Missing Boot Manager


I'm new to this forum and the vista operating system and as the title says have a problem with the missing boot manager that I hope you can help me with.

I have built a new PC from a barebone system, I installed a 250G sata drive intending it to be used as the primary with vista running from it. I also installed a 60G IDE
drive from my old computer that was only used for backing up my data so no operating system on it.

I have a Vista OEM Home Premium DVD, when installing firstly it didn't like the sata drive but selecting some of the options offered windows suddenly said it had everything it needed to install, this it did, removed the DVD and booted into Vista and everything appears to be working fine.

On looking at my computer however, I notice that I have vista installed on the "C" Drive (the 250G sata drive), and the IDE is the "D" drive, but I notice from vista drive manager that the system files are on the IDE "D" drive. Drive Manager shows:
Disk 0: SATA1 250G two equal partitions drives C(healthy, boot, pagefile, active,crash dump, primary partition) and E(healthy, primary partition)
Disk 1: IDE 60G single partition drive E(healthy,system,active,primary partition)

BIOS is set to boot from the 60G drive. If I now try to change the boot priority in BIOS to boot from the SATA drive I get the dreaded "Missing Boot Manager" error and of course restarting does not solve this. Changing the boot priority back gives me vista again.

So the golden question is "Can EasyBCD solve this for me and what steps do I need to take to move the boot manager files to the sata drive ?"

I have looked through your forum and seen similar cases where members have had dual boot problems etc.....and have been given instructions to use the repair function of the installation DVD, rebuild the BCD so on and so forth, but being an OEM version DVD I am not sure if this facility is there and am somewhat apprehensive about the whole thing in case anything goes wrong.

Could anyone please help and offer simple step by step guidance in either the use of EasyBCD or otherwise ?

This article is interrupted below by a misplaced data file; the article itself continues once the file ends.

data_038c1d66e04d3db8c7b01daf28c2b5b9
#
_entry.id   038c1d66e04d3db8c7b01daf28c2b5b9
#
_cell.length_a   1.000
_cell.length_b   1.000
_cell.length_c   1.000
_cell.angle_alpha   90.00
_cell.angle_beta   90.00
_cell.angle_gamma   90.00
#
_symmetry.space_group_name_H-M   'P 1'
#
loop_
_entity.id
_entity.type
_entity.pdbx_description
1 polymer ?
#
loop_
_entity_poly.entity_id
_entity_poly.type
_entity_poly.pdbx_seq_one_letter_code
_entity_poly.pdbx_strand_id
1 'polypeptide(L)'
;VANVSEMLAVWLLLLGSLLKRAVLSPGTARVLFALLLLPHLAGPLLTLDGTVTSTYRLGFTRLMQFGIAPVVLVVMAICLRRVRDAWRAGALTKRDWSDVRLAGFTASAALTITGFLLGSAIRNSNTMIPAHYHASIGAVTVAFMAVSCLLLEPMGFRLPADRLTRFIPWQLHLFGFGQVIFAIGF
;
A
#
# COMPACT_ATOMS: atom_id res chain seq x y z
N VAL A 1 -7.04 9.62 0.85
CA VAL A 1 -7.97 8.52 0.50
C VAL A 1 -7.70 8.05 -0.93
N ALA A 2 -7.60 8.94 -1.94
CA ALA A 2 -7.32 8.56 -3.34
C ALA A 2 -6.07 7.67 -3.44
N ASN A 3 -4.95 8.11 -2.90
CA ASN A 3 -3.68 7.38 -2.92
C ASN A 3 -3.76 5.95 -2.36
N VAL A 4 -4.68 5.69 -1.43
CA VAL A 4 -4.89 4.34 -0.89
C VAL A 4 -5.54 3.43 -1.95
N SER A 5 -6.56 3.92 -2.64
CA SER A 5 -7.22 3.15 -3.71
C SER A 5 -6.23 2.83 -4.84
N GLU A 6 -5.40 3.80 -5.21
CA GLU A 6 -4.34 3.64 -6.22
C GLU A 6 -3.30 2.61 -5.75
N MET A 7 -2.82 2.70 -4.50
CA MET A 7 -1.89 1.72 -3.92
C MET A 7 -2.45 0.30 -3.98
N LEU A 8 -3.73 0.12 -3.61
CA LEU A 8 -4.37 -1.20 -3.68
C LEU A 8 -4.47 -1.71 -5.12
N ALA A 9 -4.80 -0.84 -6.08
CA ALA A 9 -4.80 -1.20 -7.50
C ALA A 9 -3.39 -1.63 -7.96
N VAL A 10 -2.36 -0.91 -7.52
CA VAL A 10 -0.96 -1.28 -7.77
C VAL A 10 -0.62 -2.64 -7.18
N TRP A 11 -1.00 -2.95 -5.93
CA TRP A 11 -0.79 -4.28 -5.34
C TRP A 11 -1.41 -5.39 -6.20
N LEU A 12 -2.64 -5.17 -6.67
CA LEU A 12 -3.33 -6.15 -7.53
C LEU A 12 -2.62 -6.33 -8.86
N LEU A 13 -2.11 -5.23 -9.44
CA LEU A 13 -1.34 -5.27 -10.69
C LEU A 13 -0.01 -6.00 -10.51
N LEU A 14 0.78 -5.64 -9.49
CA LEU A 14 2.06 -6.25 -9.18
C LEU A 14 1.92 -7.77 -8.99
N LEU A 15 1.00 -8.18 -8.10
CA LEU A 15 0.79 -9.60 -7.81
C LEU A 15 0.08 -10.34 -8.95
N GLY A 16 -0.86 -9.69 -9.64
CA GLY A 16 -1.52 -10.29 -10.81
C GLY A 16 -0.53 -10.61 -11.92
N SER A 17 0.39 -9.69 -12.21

Thanking you in anticipation.

The OEM DVD is exactly the same as a full retail version.
The serial number sets limitations as to future use, (no moving it to a new upgraded set of hardware) but in all other respects it's the same.
It is bootable and will repair your system boot for you.
Hi,Thanks for those replies will try that later but just to be clear at what point exactly do I need to change the HDD boot priority, is it before I place the DVD in and boot from it ?And also should I start with the step 2 option and carry on from there or leap into the command prompt options ?Regards,Malcolm
Change your BIOS boot sequence to be CD/SATA/IDE. (you can do that now - with no DVD in the drive and no boot files on the SATA, it should end up on the IDE anyway.
Disconnect your IDE drive temporarily so that it can't be seen, boot from the DVD and follow the instructions from this post.
When the SATA is booting by itself, reconnect your IDE disk. (you can delete the bootmgr file and boot folder from the IDE then, if you want to reclaim the space.)
Hi CG and Terry,
Thanks so very much, it worked a treat only having to do the repair twice. My next objective is to put XP onto IDE drive E and then dual boot so that I can load up my XP applications that are not compatible with Vista until I can afford to upgrade them all.
Any advice on doing a dual boot before I commit(over the weekend probably) ? I have seen lots of advice on all the forums with doing this on 2 partitions of the same hard drive but not on two physically different hard drives so any pointers would be very welcome.
Once again many thanks,
If you're installing XP after Vista on a single HDD, XP will overwrite the MBR and destroy the Vista boot, which would then require repairing. (at which you are now an expert).
Installing XP after Vista on a second HDD, gives you the luxury of being able to disconnect the Vista HDD, do a clean XP install to the second HDD which will then be bootable as a standalone system.
When you then connect the Vista HDD and put it 1st in the BIOS, the Vista boot will still be intact and in charge.
Just copy the 3 XP boot files from the XP root to the Vista root, start EasyBCD, add an entry to the Vista BCD for the XP system, edit the Vista copy of boot.ini to make rdisk (0) rdisk(1) in both places, and you should have a working dual boot. (leave everything on the XP HDD untouched and it will always function as an emergency backup in future if you put it 1st in the BIOS boot sequence, should Vista's boot ever break or the Vista disk go u/s)
It's all described in the wiki, with all the common problems (and their fixes) described in the troubleshooting section.